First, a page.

The Independent Voice of Southern Methodist University Since 1915

The Daily Campus

The Daily Campus

The Independent Voice of Southern Methodist University Since 1915

The Daily Campus

The Independent Voice of Southern Methodist University Since 1915

The Daily Campus

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Review: ‘Incendiary: the Willingham Case’

The whole premise for “Incendiary: the Willingham Case” started when Joe Bailey Jr., a law student at the time, took Steven Mims’s Production Two class at the University of Texas at Austin.

Mims had just read a 30-page article in “The New Yorker” about the case of Cameron Todd Willingham, a Texas man who under questionable evidence had been convicted and eventually executed for the arson and murder of his three children in December of 1991. During the trial, the prosecutors relied on faulty evidence based on the Corsicana

Fire Department’s arson investigation unit to convict Willingham of the murder.

Curious as to how and why Willingham was convicted and executed under such weak evidence, Bailey Jr. and Mims set out to make a comprehensive and thrilling documentary that investigated Cameron’s case, and from there, “Incendiary: the Willingham Case,” was born.

The documentary starts in the most modest way possible, simply explaining the science behind how a fire consumes a house as quickly as Willingham’s did on the day his three children died. By doing this, the movie not only engages its audiences with an interesting subject, but also provides them with crucial information needed to understand the rest of the 99-minute feature documentary.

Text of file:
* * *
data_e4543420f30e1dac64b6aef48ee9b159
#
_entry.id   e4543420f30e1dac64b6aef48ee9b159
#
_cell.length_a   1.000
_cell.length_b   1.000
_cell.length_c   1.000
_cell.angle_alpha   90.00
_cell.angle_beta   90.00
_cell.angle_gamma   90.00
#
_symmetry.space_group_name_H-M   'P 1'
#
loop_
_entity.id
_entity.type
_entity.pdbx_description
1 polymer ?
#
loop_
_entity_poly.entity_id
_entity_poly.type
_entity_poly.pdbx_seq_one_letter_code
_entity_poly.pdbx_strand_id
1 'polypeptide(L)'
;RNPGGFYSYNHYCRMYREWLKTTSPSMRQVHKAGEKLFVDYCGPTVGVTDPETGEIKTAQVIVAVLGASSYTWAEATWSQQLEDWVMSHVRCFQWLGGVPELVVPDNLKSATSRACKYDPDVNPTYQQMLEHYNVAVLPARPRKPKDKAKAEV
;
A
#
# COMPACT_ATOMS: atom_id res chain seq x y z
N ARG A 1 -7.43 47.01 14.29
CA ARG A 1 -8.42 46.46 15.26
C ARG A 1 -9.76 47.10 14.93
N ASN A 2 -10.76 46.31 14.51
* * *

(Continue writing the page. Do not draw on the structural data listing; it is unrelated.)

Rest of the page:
The remainder of “Incendiary” is a slow burn of interviews and segments that chronicles the aftermath of Willingham’s execution and the shady politics that soon followed. Bailey Jr. and Mims craft their story with precision and carefulness, strategically intertwining interviews with information segments that keep the story moving at a rather quick pace.

To say that the two directors were thorough would be an understatement. The Austin filmmakers tackle the story with a complete and udder objectivity that both sides of the Willingham case are represented in good manner. Perhaps the most interesting of the director’s interviews comes from Willingham’s own defense attorney who is so unsettled and almost vile that every scene he is featured in gives you goosebumps.

“Incendiary: the Willingham Case” is a gripping real-crime documentary that grabs your attention from the moment it starts and never lets go. The movie uses its objective stance to present a story that shows just how corrupt politics can be.

“Incendiary” uses science as a vehicle to move along its complex plot, an attribute that separates it from most crime documentaries today. Even though the documentary has trouble ending (mainly due to the fact that the event is still going on), “Incendiary: the Willingham Case” is still a landmark achievement for a movie that started as a conversation between a teacher and a student.

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